While the present global scenario is unfavorable for face-to-face meetings, Oxylabs has held a virtual event we’ve all been waiting for so long: OxyCon 2021. This late-summer afternoon has finally brought us together for a two-day conference, boosted with know-how by experts from market-leading businesses. 16 speakers have gathered online to cover the most relevant aspects of web scraping.
On day one, we had a mix of in-depth presentations and discussions, wrapped up with some friendly interactions. Whether you attended the event or are just curious, we’ve put together a brief rundown of the first day. So, let’s get started.
Following the opening speech by Oxylabs CEO Julius Černiauskas, introducing the conference and its moderators Gabija Fatėnaitė, Product Marketing Manager, and Vaidotas Šedys, Head of Risk Management, it was time to meet the first presenter: Allen O’Neill, founder and CTO at DataWorks.
Allen shared tips and tricks on how to reach the top of data quality and make sure working with data is cost-efficient and not too time-consuming:
First and foremost, he suggested that businesses should focus on their core competencies and leverage experts to ensure data is high-quality.
Allen also noted it’s essential to evaluate the scope of data needed and define the expected value range. Different industries require different data.
Finally, he provided ten key points that are crucial to observe when ensuring data quality. They include data clustering, unexpected values evaluation, impossible values consideration, checking different types of data, keeping in mind extraordinary data, tracking values that are out of scope or range, checking for outliers, making sure data is logical, and eliminating spelling mistakes.
Eivydas Vilčinskas, Senior Software Engineer at Oxylabs, opened up a series of more technical topics designed for developers in the field of web scraping. Eivydas introduced website indexing and explained how businesses could use it for data collection.
Eivydas noted two most important things businesses have to define before gathering data: 1) what data they need; 2) where to find it. Only after that the process can go on.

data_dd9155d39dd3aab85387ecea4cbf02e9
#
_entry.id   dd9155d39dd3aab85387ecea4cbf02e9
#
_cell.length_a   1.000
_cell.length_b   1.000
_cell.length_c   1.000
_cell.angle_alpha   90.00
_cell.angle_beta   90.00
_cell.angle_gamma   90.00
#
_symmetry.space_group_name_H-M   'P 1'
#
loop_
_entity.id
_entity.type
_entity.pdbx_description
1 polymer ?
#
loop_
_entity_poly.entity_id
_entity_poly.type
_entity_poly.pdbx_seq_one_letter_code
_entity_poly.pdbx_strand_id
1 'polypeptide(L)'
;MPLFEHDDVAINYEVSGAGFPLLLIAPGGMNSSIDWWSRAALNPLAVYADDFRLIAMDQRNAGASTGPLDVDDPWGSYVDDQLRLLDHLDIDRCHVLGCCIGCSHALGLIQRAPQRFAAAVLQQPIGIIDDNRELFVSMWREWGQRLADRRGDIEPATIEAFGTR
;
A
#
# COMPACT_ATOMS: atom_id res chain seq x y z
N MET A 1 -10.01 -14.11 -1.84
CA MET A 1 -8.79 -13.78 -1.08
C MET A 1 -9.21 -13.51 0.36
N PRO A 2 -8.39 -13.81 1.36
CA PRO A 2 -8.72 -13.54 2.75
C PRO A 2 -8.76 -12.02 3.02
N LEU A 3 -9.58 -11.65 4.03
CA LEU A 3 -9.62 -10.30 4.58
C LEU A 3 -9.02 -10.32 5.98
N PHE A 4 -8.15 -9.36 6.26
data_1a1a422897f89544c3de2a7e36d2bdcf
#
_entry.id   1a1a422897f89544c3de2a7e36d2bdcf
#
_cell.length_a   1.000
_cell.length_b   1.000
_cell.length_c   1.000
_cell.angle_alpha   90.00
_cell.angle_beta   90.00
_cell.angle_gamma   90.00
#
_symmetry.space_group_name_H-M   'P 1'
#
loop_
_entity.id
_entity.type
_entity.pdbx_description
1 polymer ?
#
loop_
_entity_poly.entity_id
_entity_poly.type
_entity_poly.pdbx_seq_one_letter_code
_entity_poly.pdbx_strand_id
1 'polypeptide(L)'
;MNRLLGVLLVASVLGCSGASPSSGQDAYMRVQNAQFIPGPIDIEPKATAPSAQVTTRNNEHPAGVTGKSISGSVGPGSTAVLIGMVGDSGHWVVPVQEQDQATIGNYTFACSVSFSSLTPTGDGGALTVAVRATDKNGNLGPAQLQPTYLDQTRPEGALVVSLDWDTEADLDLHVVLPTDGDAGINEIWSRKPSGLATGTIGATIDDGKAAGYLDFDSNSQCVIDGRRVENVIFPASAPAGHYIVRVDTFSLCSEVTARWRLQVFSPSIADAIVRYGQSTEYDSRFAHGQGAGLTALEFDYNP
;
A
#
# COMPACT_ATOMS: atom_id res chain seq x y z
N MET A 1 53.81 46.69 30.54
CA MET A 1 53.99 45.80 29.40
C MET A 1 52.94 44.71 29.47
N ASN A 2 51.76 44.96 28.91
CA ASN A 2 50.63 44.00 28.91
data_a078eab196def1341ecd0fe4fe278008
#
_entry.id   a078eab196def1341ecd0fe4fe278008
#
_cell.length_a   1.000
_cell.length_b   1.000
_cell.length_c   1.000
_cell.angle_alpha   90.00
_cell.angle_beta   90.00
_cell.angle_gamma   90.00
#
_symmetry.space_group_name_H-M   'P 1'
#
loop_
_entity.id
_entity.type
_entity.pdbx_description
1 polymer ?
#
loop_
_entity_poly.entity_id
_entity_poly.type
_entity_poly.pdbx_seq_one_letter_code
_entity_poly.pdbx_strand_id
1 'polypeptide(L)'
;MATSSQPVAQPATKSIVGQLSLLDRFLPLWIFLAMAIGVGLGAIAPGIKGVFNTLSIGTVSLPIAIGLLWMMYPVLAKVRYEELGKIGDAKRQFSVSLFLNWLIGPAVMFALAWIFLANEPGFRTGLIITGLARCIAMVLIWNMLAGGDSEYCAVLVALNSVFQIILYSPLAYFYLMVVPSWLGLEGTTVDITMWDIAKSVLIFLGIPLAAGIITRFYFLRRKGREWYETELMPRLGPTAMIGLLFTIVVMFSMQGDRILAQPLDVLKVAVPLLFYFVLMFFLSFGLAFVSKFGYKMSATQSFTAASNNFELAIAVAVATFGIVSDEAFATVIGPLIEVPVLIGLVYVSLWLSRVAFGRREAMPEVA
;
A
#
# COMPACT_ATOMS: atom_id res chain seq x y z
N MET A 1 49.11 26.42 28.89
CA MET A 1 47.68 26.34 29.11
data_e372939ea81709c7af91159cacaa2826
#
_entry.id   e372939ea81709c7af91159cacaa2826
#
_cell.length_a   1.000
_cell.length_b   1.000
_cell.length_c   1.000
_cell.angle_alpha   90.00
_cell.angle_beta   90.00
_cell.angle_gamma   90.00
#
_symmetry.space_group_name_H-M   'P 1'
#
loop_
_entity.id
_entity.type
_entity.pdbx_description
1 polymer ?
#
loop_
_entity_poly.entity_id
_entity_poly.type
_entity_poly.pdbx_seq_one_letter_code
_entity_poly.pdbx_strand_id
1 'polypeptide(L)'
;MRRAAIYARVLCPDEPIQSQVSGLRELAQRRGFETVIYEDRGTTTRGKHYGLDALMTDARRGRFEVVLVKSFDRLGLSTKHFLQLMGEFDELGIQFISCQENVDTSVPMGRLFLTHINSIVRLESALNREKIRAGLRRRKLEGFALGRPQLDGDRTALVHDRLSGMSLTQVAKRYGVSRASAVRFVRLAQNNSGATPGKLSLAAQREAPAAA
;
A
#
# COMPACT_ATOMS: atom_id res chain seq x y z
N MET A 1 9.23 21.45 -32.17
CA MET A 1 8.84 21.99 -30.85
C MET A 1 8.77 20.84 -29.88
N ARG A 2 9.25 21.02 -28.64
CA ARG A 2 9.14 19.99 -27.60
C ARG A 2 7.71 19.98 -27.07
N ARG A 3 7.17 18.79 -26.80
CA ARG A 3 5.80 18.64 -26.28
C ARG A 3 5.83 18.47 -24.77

According to the speaker, website indexing is crucial, yet it depends on the website how much it can be used. For instance, if the content doesn’t change, indexes can be available for a long period of time. However, websites containing dynamic content must make sure to update their index constantly.
Another technical topic was covered by Martynas Juravičius, Lead Data Analyst at Oxylabs. He presented the concept of TLS fingerprinting and its applications, and discussed the impact this process has on web scraping and bot detection.
Firstly, Martynas introduced what fingerprinting, in general, is – a process of taking protocol settings and combining them into a unique fingerprint stored in a database. Fingerprints are used to track malicious software and identify device parameters. TLS fingerprinting is a passive type of fingerprinting and might be one factor in bot scrapers getting blocked during data scraping.
How do they get blocked? Basically, anti-bot software compares TLS fingerprints with HTTP user agents. If they don’t match – that’s the reason the scraper gets restricted. To avoid this, developers use vast databases of user agents.
Martynas provided three solutions on how to avoid TLS fingerprinting while web scraping:
Randomize parameters (Cipher suites and TLS versions) – sending different parameters that would be hardly detectable by anti-bot software.
Align parameters – employ massive user agent databases and align them with TLS parameters.
Use real browsers and user agents – for example, download many various browsers to your computer.